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Sibanye-Stillwater has inked a R7bn deal for a 50% stake that is mooted to become the largest lithium mine in the US, and marks the precious metals producer’s largest acquisition yet in a pivot to become a green metals company.

Sibanye, a major producer of platinum group metals (PGMs), on Thursday announced its plans to spend $490m, or R7.1bn, to acquire a 50% stake in Australian mining company ioneer’s Rhyolite Ridge lithium-boron project in Nevada.

Ioneer will retain the other 50% stake, as well as operational management responsibility. Sibanye said it will also subscribe for $70m worth of new ordinary shares in ioneer, equal to 7.1% of the available ordinary shares.

This is the third and largest investment by Sibanye into the battery metals sector as it looks to transform the company for the future. Earlier this year the company announced a €40m (almost R700m) investment agreement with the Keliber lithium project in Finland, as well as plans to acquire the Sandouville nickel refinery in France for €65m.

The battery metals will be essential for the transition to a cleaner future, Sibanye CEO Neal Froneman said in a statement. “Rhyolite Ridge is a world-class lithium project and we recognise its strategic value, with the potential to become the largest lithium mine in the US,” he said.

Sibanye-Stillwater has now clearly moved into action with its battery-materials strategy, with the three deals in fairly short succession, said Arnold van Graan, mining analyst at Nedbank Corporate and Investment Banking. “The strategy should give Sibanye-Stillwater some early-mover advantage, as the market for these materials is expected to heat up over the next few years.”

Under the terms of the joint venture, Sibanye-Stillwater will also have an 18-month option after the completion of the project to acquire a 50% interest in the North Basin, a highly prospective exploration asset neighbouring the current project, for up to an additional $50m.

Sibanye-Stillwater said its battery material strategy is primarily focused on the US and Europe in recognition of the developing need for battery metals for the transition towards greater electrification of their established automotive industries.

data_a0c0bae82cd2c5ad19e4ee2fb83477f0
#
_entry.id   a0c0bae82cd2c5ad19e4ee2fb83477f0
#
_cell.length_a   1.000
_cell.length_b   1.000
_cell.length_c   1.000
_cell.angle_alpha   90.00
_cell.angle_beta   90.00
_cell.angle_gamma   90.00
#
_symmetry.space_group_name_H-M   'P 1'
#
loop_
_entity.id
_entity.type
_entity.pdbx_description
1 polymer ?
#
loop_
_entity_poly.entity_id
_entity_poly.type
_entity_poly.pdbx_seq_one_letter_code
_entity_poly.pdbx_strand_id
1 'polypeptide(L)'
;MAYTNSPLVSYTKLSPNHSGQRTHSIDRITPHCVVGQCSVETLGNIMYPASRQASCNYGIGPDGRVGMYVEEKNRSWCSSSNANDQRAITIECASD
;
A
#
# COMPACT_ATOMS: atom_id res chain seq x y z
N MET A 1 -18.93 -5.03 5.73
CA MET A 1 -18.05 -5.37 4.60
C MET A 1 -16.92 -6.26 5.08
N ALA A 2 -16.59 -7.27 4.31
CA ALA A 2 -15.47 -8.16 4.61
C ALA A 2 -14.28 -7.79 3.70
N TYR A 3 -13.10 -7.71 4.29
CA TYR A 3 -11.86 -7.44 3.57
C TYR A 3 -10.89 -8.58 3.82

Van Graan said he believed it will take some time for investors to fully wrap their minds around this strategy and recent acquisitions.

“We believe investors would want to have good visibility on possible cash flow from these assets before they start pricing in the full potential of these assets.

“We, therefore, do not expect this strategy to drive a near-term rerating in the stock. We believe a near-term rerating will depend on a continued strong operational performance and free cash flow generation. In time, however, this strategy could serve the company well if there is a prolonged and sustainable boom in battery metals as Sibanye-Stillwater expects,” he said.

The Sibanye-Stillwater share was down 3.27% to R47.05 per share at the close of trade on Thursday. The purchase price of $560m represents about 6% of the group’s current market capitalisation and 20% of it annualised free cash flow for the first half of the 2021 financial year, Van Graan noted.

“The cash outlay of this strategy is now starting to tally up to a more material number, with about $680m in deals before advisory fees,” he said. “Given the pullback on PGM prices in recent weeks, the market may be a bit more cognisant about the scale of the cash being deployed to this strategy.” 

With Andries Mahlangu



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